7 Horror Movie Posters That Lied
Jason Takes Manhattan (1989)
The Movie: Jason Vorhees gets on a boat to New York to kill teenagers in a different state.
Despite the fact he’s supposed to hate water.
It’s a stupid premise that inspired a frankly brilliant – if untruthful – poster.
How The Poster Lied: At no point in Friday The 13th Part VIII does Jason Voorhees decide to give up gutting teenagers, deciding that he’s got a grudge against city adverts instead.
Why We Forgive It: Because it’s awesome.
From the way Jason’s head replaces the heart to the (possibly accidentally ironic) way Jason’s cutting through the N for New (Jason must hate new stuff, or he wouldn’t be returning for a seventh sequel), it’s the sort of poster you’d be proud to hang on your wall.
The Movie: A bunch of American boys go on a Euro-trip, offend the locals, get sent to a torture dungeon where rich folk get their kill kicks.
How The Poster Lied: Well, for a start, only blokes cark it in Hostel, the ladies are reserved for horny teenage boy bait to take them into the torture trap.
They only appear as victims in Part II.
And we certainly don’t remember a scene where a girl gets beheaded in either film.
Why We Forgive It: If this was a poster for a generic slasher flick, it would get us through the door, even if the tagline is positioned to draw attention to the killer’s, er, package. It’s like an arrow, for goodness sake.
Dead Alive (1992)
The Movie: You’ll probably know this one as Braindead, Peter Jackson’s schlocky zombie flick.
It’s packed with undead monkeys, lawnmower killings and giant monster mothers…
How The Poster Lied: …But there isn’t a bit where a woman tears open her mouth to reveal a tiny skeleton. It simply does not happen.
Why We Forgive It: Because it sort of reminds us of the zombie skeleton canisters from Return Of The Living Dead, and if that was the intention, then bravo.
The Evil Dead (1981)
The Movie: Sam Raimi’s low-budget cult classic.
It’s a shame Raimi didn’t build on the underground success of this one.
That kid had promise.
How The Poster Lied: We’ve seen Evil Dead approximately eighty thousand times, and we still can’t recall a scene where a hand pulls a woman underground as she reaches for something on the top shelf.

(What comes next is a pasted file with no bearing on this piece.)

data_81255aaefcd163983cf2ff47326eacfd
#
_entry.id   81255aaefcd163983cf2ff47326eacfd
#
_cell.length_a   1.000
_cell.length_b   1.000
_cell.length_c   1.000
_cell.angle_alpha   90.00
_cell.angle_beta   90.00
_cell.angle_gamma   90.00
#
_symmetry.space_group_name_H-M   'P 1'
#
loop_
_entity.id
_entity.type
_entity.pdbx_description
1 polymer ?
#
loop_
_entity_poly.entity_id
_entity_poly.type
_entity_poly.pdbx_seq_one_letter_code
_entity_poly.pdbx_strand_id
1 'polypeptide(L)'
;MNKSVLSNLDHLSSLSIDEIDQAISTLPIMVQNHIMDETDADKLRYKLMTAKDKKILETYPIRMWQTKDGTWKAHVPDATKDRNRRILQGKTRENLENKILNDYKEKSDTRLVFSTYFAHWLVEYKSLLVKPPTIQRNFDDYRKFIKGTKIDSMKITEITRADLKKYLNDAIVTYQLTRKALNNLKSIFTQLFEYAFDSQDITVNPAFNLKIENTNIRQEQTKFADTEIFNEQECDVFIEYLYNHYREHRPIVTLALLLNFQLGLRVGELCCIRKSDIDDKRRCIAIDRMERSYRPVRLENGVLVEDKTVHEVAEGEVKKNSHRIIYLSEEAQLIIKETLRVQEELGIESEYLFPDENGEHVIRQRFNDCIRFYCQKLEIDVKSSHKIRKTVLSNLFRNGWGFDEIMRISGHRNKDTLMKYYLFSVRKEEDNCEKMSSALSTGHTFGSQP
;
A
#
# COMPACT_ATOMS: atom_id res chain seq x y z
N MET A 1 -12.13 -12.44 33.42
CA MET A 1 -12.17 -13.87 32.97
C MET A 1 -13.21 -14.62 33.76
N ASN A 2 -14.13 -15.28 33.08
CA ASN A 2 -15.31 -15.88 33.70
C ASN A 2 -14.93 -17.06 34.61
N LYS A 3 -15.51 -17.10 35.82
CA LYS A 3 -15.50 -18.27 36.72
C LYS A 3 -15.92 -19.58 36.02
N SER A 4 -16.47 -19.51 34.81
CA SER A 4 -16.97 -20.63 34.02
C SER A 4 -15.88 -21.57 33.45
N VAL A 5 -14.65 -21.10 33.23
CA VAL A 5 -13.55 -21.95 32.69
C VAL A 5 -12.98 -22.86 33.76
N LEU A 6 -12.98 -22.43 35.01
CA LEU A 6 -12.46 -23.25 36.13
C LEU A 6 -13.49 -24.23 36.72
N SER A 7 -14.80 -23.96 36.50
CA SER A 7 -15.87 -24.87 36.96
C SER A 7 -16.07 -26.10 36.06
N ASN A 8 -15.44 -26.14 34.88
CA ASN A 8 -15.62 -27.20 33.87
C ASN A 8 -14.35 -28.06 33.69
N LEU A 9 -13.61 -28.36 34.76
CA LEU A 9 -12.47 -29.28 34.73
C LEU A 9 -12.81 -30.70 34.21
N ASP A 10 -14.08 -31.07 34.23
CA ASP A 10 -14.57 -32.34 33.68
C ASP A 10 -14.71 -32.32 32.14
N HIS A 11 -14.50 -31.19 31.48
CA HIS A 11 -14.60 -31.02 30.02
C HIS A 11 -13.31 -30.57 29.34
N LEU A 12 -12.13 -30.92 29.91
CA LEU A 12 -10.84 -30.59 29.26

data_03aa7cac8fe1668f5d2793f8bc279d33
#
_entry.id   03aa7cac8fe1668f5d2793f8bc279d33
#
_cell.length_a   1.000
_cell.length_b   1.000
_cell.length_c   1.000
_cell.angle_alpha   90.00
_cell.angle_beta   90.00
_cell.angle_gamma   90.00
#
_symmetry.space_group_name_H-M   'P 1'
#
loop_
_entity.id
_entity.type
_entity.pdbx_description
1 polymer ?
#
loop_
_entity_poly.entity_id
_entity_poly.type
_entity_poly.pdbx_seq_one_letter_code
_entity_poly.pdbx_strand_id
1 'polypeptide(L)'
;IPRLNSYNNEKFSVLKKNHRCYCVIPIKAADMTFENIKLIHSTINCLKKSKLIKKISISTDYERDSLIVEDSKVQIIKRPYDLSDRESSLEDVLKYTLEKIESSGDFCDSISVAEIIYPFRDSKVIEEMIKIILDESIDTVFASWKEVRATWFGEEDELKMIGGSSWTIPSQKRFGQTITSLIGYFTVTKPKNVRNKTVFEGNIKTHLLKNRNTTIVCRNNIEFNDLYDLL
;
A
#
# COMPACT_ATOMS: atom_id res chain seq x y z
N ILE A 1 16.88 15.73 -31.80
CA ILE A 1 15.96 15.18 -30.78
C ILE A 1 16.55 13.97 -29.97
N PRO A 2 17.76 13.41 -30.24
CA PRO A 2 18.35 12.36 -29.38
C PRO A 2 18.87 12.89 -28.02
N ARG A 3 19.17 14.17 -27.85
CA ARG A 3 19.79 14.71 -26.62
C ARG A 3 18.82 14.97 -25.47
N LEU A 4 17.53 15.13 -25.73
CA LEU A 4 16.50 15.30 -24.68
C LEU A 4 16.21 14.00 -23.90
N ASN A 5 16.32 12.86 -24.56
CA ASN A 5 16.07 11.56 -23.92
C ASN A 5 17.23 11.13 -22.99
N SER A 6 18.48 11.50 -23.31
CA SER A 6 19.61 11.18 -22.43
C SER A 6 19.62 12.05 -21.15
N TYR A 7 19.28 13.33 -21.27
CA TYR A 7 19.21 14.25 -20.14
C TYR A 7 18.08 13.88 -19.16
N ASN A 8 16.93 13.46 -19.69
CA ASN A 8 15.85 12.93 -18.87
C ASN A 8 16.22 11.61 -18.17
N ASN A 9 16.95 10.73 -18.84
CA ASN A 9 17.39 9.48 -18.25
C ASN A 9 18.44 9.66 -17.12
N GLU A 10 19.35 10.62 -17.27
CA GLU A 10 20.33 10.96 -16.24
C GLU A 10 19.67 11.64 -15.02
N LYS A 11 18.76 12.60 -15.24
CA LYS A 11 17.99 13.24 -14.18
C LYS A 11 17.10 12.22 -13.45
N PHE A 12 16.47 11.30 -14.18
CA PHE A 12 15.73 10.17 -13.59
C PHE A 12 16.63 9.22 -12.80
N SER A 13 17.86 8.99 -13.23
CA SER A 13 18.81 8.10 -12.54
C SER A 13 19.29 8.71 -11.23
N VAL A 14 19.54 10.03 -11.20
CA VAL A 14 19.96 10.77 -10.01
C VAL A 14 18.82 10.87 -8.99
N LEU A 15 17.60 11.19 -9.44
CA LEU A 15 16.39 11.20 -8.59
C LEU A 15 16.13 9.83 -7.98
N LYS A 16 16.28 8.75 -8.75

Why We Forgive It: It’s instantly iconic, if a little illogical.
Was she already half-buried in the dirt? If not, how did the hand reach her neck? Still, it's brilliant, isn’t it?
Chopping Mall (1986)
The Movie: A gang of rowdy teenagers break into their local mall for a late-night party, but they didn’t bargain on the shopping centre having a psychotic security system…
How The Poster Lied: Brace yourself for some seriously bad news.
At no point in this movie does a cyborg boldly hold aloft a shopping bag full of body-parts.
That fact is probably the great tragedy of our lifetimes
Why We Forgive It: The film might be rubbish, but how can you hate a poster for a film called Chopping Mall with the tagline ‘Half Off Is Just The Beginning?’
The Movie: Following the life and times of a serial killer named Frank who gets his kicks out of scalping folk. Maniac is a tour-de-force of tack.
How The Poster Lied: This is the poster that Hostel played homage to with its own one-sheet fib.
This one’s a little more truthful – it’s just way too generic to do justice to this truly bizarre flick.
Because it makes you think you’re in for a normal murder movie, when that’s the last thing Maniac is...
Why We Forgive It: Because, frankly, if it told the truth, it would feature Frank having sex with a mannequin that has a bloody scalped wig plopped on its bonce so that Frank can pretend it’s his mother.
And no-one wants to see that.
Beast Of Blood (1971)
The Movie: A mad scientist with an eye-patch who communicates entirely via amateurish dubbing is experimenting on decapitated heads. That can’t end well.
How The Poster Lied: The Beast Of Blood does put his own head on In one scene, but he’s wearing hospital gear, not the cool rags he’s got on in this poster.
And the scene uses choppy editing to disguise the moment where head meets body. It’s certainly not as showy as the poster suggests.
Why We Forgive It: Because, like every other poster on this list, it’s brilliantly designed.
And we’re pretty sure it’s responsible for every single cent of the box office takings. You would be too if you ever sat through the three-minute trailer.